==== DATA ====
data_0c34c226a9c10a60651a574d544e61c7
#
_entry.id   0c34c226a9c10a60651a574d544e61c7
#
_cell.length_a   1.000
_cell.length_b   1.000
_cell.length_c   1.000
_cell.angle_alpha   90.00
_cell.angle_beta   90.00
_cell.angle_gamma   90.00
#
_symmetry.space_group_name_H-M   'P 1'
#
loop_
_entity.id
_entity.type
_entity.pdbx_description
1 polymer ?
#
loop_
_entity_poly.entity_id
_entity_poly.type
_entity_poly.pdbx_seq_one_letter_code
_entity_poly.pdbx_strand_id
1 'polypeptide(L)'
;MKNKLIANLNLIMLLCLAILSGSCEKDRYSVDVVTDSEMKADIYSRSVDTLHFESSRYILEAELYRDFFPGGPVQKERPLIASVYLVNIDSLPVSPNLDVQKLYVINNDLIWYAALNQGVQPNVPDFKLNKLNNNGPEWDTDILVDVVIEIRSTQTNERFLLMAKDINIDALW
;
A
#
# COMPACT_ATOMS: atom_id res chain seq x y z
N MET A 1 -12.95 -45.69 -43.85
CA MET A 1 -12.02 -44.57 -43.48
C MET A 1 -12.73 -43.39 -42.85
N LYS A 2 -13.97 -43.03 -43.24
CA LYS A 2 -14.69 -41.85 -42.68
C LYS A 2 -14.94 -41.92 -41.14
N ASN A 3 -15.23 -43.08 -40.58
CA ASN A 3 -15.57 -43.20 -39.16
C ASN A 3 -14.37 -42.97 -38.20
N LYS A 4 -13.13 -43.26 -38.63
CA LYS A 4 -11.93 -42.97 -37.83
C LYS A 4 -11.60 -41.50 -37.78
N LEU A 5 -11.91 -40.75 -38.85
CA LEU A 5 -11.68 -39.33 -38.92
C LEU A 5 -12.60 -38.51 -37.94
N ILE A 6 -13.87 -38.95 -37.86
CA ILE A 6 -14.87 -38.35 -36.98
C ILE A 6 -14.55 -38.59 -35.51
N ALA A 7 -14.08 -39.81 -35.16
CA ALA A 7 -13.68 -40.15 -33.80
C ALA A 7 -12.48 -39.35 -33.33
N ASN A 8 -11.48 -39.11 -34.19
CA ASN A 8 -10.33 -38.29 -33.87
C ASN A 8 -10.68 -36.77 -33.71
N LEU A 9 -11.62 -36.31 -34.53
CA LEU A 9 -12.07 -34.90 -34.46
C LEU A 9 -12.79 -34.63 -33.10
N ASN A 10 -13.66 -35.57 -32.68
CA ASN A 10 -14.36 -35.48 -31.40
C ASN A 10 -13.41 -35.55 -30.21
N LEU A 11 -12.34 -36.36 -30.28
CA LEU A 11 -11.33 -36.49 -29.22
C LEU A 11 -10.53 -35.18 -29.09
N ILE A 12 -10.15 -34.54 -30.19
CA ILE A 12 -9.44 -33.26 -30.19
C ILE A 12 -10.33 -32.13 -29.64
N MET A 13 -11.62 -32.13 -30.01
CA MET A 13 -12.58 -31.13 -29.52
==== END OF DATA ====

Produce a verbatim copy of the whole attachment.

data_0c34c226a9c10a60651a574d544e61c7
#
_entry.id   0c34c226a9c10a60651a574d544e61c7
#
_cell.length_a   1.000
_cell.length_b   1.000
_cell.length_c   1.000
_cell.angle_alpha   90.00
_cell.angle_beta   90.00
_cell.angle_gamma   90.00
#
_symmetry.space_group_name_H-M   'P 1'
#
loop_
_entity.id
_entity.type
_entity.pdbx_description
1 polymer ?
#
loop_
_entity_poly.entity_id
_entity_poly.type
_entity_poly.pdbx_seq_one_letter_code
_entity_poly.pdbx_strand_id
1 'polypeptide(L)'
;MKNKLIANLNLIMLLCLAILSGSCEKDRYSVDVVTDSEMKADIYSRSVDTLHFESSRYILEAELYRDFFPGGPVQKERPLIASVYLVNIDSLPVSPNLDVQKLYVINNDLIWYAALNQGVQPNVPDFKLNKLNNNGPEWDTDILVDVVIEIRSTQTNERFLLMAKDINIDALW
;
A
#
# COMPACT_ATOMS: atom_id res chain seq x y z
N MET A 1 -12.95 -45.69 -43.85
CA MET A 1 -12.02 -44.57 -43.48
C MET A 1 -12.73 -43.39 -42.85
N LYS A 2 -13.97 -43.03 -43.24
CA LYS A 2 -14.69 -41.85 -42.68
C LYS A 2 -14.94 -41.92 -41.14
N ASN A 3 -15.23 -43.08 -40.58
CA ASN A 3 -15.57 -43.20 -39.16
C ASN A 3 -14.37 -42.97 -38.20
N LYS A 4 -13.13 -43.26 -38.63
CA LYS A 4 -11.93 -42.97 -37.83
C LYS A 4 -11.60 -41.50 -37.78
N LEU A 5 -11.91 -40.75 -38.85
CA LEU A 5 -11.68 -39.33 -38.92
C LEU A 5 -12.60 -38.51 -37.94
N ILE A 6 -13.87 -38.95 -37.86
CA ILE A 6 -14.87 -38.35 -36.98
C ILE A 6 -14.55 -38.59 -35.51
N ALA A 7 -14.08 -39.81 -35.16
CA ALA A 7 -13.68 -40.15 -33.80
C ALA A 7 -12.48 -39.35 -33.33
N ASN A 8 -11.48 -39.11 -34.19
CA ASN A 8 -10.33 -38.29 -33.87
C ASN A 8 -10.68 -36.77 -33.71
N LEU A 9 -11.62 -36.31 -34.53
CA LEU A 9 -12.07 -34.90 -34.46
C LEU A 9 -12.79 -34.63 -33.10
N ASN A 10 -13.66 -35.57 -32.68
CA ASN A 10 -14.36 -35.48 -31.40
C ASN A 10 -13.41 -35.55 -30.21
N LEU A 11 -12.34 -36.36 -30.28
CA LEU A 11 -11.33 -36.49 -29.22
C LEU A 11 -10.53 -35.18 -29.09
N ILE A 12 -10.15 -34.54 -30.19
CA ILE A 12 -9.44 -33.26 -30.19
C ILE A 12 -10.33 -32.13 -29.64
N MET A 13 -11.62 -32.13 -30.01
CA MET A 13 -12.58 -31.13 -29.52